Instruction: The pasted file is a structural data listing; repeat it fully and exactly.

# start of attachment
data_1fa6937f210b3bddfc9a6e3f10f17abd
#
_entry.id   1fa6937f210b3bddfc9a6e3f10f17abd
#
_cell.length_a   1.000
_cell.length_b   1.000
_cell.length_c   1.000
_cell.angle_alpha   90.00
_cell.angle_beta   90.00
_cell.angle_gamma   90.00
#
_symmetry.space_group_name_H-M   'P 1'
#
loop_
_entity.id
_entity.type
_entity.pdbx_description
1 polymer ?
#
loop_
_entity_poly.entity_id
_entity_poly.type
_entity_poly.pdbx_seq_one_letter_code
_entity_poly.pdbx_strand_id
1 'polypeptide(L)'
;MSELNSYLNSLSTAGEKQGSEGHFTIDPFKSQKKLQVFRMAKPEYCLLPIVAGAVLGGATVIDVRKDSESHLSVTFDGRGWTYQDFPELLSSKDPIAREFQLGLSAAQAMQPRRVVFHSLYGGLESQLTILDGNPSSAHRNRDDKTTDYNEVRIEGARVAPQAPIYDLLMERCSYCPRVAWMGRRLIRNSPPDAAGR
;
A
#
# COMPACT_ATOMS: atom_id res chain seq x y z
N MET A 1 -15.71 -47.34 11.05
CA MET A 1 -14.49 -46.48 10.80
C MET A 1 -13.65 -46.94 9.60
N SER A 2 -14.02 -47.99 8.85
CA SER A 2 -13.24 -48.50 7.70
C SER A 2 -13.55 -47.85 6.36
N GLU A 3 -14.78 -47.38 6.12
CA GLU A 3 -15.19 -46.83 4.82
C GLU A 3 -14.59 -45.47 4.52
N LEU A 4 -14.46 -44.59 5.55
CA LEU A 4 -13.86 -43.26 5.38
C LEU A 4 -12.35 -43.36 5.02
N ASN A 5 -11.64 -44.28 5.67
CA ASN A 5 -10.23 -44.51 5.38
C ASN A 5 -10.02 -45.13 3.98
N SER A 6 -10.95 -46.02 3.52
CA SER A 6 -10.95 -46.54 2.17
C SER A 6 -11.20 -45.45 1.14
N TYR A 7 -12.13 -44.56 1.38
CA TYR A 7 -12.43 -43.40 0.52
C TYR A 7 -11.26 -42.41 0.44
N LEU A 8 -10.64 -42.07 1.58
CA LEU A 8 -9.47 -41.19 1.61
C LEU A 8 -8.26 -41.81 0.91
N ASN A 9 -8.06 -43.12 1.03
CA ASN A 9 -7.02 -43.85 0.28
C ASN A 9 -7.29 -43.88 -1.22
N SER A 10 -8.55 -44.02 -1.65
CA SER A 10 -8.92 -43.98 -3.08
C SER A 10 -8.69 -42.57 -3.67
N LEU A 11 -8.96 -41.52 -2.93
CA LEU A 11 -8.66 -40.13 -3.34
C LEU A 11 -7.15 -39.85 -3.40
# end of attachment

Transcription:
data_1fa6937f210b3bddfc9a6e3f10f17abd
#
_entry.id   1fa6937f210b3bddfc9a6e3f10f17abd
#
_cell.length_a   1.000
_cell.length_b   1.000
_cell.length_c   1.000
_cell.angle_alpha   90.00
_cell.angle_beta   90.00
_cell.angle_gamma   90.00
#
_symmetry.space_group_name_H-M   'P 1'
#
loop_
_entity.id
_entity.type
_entity.pdbx_description
1 polymer ?
#
loop_
_entity_poly.entity_id
_entity_poly.type
_entity_poly.pdbx_seq_one_letter_code
_entity_poly.pdbx_strand_id
1 'polypeptide(L)'
;MSELNSYLNSLSTAGEKQGSEGHFTIDPFKSQKKLQVFRMAKPEYCLLPIVAGAVLGGATVIDVRKDSESHLSVTFDGRGWTYQDFPELLSSKDPIAREFQLGLSAAQAMQPRRVVFHSLYGGLESQLTILDGNPSSAHRNRDDKTTDYNEVRIEGARVAPQAPIYDLLMERCSYCPRVAWMGRRLIRNSPPDAAGR
;
A
#
# COMPACT_ATOMS: atom_id res chain seq x y z
N MET A 1 -15.71 -47.34 11.05
CA MET A 1 -14.49 -46.48 10.80
C MET A 1 -13.65 -46.94 9.60
N SER A 2 -14.02 -47.99 8.85
CA SER A 2 -13.24 -48.50 7.70
C SER A 2 -13.55 -47.85 6.36
N GLU A 3 -14.78 -47.38 6.12
CA GLU A 3 -15.19 -46.83 4.82
C GLU A 3 -14.59 -45.47 4.52
N LEU A 4 -14.46 -44.59 5.55
CA LEU A 4 -13.86 -43.26 5.38
C LEU A 4 -12.35 -43.36 5.02
N ASN A 5 -11.64 -44.28 5.67
CA ASN A 5 -10.23 -44.51 5.38
C ASN A 5 -10.02 -45.13 3.98
N SER A 6 -10.95 -46.02 3.52
CA SER A 6 -10.95 -46.54 2.17
C SER A 6 -11.20 -45.45 1.14
N TYR A 7 -12.13 -44.56 1.38
CA TYR A 7 -12.43 -43.40 0.52
C TYR A 7 -11.26 -42.41 0.44
N LEU A 8 -10.64 -42.07 1.58
CA LEU A 8 -9.47 -41.19 1.61
C LEU A 8 -8.26 -41.81 0.91
N ASN A 9 -8.06 -43.12 1.03
CA ASN A 9 -7.02 -43.85 0.28
C ASN A 9 -7.29 -43.88 -1.22
N SER A 10 -8.55 -44.02 -1.65
CA SER A 10 -8.92 -43.98 -3.08
C SER A 10 -8.69 -42.57 -3.67
N LEU A 11 -8.96 -41.52 -2.93
CA LEU A 11 -8.66 -40.13 -3.34
C LEU A 11 -7.15 -39.85 -3.40